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I am revisiting ideas for a sagey elk. It was gutted and skinned within 2 hours and it was -17 that night. It was on dry ice the next day and chilled all through processing. It was an ancient cow in a sage flat.
What tricks do you use to cut the sage flavor out.
Ive had mule deer like that…but never elk. Those elk should be eating grass, you must’ve got a weird one.
I’ve never had any luck getting the CG in this out of Mule deer, those I just feed to my dog. I’m all ears on this one if somebody has a good suggestion.
Get the China Virus and lose your sense of smell and taste???
It was in November in NM. I am sure it was a weird one because a bull from 2018 that I had was outstanding and had less prudent meat care. I even tried both side by side. It should have been eating grass but they were definitely hitting the sage bushes. I don’t remember much grass in that area. It was getting hammered by cattle.
You froze it too soon, sage is there to stay. Make Italian sausage out of it. Maybe soaking in milk before you cook it would help.
Marinade in mares milk for 24 hours, sauté Med rare in possum butter.
Eating like a KING!
If the elk died hard it may affect the taste of the end product. Certain endocrine and adrenal hormones being pumped out will neg impact it.
Taste probably had more to do with the age than what you think they were eating. 2020 I shot an old cow in a sage flat and she was gamey tasting. 2021 I shot a young cow 200 yards from the spot the old cow was taken and she’s sweet and mild.
Try soaking in skim milk for a few hours before you cook.
Con Yeager Black Nugget marinade.
Put a little ginger root juice in your marinade right before you cook.
I killed a dry cow that I shot I think 4 times with a muzzle loader. Hauled her back to my home state in the back of the gator covered in ice. It tasted great. I’m with the guy that mentioned sausage or brats.
Only those that have had a sagebush flavored critter really know just how officious it is.
Sorry for your loss.
If I kill an elk or deer in the sage I save backstraps and tenders. Save a couple roasts but most of the rest goes into smoke rings, sausage and flavored ground meat. Only way my wife will eat it.
Yep. Partially thaw her out, cut in chunks, grab some pork fat and sausage her out. Maybe some cube steaks for chicken fried steaks would be ok too but I agree that sage taste is hard to conquer in steaks.
Marinade in oil for 1-2 days. Or sausage or grind into burger and mix with pork fat then 50/50 beef when cooking. I cannot comment specifically on sage, sorry. Above has worked well to mask gamey taste.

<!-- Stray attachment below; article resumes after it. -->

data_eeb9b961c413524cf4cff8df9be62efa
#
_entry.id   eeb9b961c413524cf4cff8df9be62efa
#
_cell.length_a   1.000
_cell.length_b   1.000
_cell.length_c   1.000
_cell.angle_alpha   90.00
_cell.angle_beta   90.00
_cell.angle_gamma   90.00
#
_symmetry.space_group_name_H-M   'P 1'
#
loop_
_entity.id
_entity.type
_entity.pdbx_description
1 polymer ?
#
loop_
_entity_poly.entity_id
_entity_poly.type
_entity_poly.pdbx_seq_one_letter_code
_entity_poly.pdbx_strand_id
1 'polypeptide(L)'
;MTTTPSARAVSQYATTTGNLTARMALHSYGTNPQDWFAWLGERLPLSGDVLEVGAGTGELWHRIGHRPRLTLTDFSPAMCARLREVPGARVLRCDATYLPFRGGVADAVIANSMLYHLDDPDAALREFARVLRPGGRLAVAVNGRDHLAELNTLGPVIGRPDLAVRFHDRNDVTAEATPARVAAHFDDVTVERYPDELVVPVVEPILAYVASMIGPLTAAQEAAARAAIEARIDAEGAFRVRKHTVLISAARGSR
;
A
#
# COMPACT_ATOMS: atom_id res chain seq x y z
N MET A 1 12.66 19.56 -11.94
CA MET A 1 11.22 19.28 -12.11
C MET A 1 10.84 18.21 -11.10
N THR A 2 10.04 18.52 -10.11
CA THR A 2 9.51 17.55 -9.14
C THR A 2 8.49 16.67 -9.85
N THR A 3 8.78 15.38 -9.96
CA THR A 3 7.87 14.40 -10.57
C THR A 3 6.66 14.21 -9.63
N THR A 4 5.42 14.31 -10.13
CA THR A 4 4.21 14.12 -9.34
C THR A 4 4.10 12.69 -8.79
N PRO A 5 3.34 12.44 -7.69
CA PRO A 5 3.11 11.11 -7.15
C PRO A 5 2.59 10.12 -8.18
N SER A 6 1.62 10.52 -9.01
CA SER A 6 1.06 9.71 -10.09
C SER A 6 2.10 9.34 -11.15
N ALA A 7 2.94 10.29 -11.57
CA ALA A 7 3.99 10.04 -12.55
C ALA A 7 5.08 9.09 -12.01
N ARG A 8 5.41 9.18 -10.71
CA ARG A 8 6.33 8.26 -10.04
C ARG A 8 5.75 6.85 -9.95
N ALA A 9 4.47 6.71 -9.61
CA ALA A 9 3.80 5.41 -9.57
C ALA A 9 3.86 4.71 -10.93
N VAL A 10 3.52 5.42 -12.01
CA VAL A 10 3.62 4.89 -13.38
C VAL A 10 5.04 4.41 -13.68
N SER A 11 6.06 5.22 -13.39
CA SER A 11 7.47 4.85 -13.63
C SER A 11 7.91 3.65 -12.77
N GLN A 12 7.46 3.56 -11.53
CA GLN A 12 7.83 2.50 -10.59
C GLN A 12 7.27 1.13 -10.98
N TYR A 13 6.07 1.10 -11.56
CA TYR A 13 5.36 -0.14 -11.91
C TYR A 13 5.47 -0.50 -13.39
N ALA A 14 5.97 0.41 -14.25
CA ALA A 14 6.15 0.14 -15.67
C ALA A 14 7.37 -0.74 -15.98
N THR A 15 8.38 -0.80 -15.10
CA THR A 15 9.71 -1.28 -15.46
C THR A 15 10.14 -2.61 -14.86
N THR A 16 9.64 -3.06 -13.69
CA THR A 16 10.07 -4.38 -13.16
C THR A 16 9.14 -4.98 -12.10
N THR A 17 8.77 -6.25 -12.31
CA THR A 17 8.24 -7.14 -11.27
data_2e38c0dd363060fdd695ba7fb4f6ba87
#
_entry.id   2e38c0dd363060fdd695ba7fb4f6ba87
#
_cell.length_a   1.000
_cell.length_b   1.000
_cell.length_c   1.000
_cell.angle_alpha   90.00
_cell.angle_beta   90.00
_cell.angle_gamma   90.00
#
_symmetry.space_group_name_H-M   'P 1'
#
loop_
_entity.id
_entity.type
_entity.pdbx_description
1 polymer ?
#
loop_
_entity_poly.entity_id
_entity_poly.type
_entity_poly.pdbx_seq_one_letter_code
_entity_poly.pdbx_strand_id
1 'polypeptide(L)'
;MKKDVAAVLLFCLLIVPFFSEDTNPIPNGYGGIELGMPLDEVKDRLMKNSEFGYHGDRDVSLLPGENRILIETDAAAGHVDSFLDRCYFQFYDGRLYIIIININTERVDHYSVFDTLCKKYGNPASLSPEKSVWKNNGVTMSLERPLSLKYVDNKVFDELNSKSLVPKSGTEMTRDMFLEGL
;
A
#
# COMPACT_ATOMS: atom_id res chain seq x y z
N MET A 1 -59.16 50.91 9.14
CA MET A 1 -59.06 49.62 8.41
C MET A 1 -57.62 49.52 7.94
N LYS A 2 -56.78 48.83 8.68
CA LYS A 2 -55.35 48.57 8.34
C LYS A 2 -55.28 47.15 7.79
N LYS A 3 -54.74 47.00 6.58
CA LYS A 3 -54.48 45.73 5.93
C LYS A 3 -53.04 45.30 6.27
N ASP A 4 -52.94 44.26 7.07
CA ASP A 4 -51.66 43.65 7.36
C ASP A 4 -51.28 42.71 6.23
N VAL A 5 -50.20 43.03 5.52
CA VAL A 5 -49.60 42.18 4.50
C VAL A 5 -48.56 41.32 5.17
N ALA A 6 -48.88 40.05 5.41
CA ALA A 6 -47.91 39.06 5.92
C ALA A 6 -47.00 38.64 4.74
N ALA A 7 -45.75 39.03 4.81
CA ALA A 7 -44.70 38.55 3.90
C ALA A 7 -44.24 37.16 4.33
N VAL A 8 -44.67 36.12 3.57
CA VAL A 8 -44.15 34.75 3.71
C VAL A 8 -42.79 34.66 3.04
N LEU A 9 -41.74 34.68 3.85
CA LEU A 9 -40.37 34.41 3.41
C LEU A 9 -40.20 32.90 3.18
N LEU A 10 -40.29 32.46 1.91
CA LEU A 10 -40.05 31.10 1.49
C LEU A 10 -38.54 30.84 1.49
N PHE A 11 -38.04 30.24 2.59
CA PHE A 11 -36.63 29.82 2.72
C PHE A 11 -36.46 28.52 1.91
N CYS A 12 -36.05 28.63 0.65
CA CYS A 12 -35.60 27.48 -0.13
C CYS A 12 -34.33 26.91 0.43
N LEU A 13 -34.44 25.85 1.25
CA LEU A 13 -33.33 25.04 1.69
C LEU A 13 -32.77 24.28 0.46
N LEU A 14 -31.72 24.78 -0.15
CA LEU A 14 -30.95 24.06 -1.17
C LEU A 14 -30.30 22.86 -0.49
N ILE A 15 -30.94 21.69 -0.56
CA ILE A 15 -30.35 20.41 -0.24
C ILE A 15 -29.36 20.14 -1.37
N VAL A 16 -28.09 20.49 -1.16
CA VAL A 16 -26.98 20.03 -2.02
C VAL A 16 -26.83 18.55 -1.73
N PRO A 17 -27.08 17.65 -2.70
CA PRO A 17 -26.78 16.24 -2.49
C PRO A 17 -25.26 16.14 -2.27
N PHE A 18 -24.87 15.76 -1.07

Anyone here use buttermilk - 'ranch' - dressing as a marinade? Works great to keep chicken moist while grilling, not sure if it would help with 'sage-y' elk.
If you had to shoot it 4 times with a muzzleloader then it died really hard, you didn’t say how long between shots. There was a guy that arrowed a huge buck on our farm, we found it the next day at the bottom of a gulley still alive and finished it off for him. He said the meat smelled so bad they couldn’t eat it and this was from a farm that grew soybeans and sugar beets. The meat normally from deer there is fantastic.
I have a couple comments, first, this will effect the meat taste more than anything else, make sure you remove any and all fat and sinew from the meat. Second age the meat in the refrigerator for several days, as mentioned earlier, you froze it too soon. The last suggestion, soak the meat in buttermilk for at least 4 hours but I like to do it for 24 hours before cooking it. I have no idea how the buttermilk works, but it works.
I had an antelope that tasted the same way. Of course, there was not as much of it. We thawed the meat one package at a time and ground it to make spaghetti sauce as needed. There the sage taste added to the sauce.
" I have no idea how the buttermilk works, but it works. "
"Here’s how soaking deer meat in buttermilk works - The ph level in buttermilk helps to break down the tissue to tenderize the meat and aid in moisture retention resulting in potentially more tender and juicy meat. The protein found in dairy, casein, also binds to the meat potentially helping to rid the animal of a powerfully “gamey” or wild/iron-like flavor."
My brother lives in sagebrush country in Wyoming. He soaks all his game meat in buttermilk. Roasts steaks etc. It takes the sage and gamey flavor out. Roasts usually a couple days soak.
Thanks for the input. I'll try the marinades. Next time I'm not shooting a 10+ year old cow
I say soak it in buttermilk and while it’s soaking……….. throw yourself a couple of prime rib eyes on the grill and give the other stuff to your dog. Grin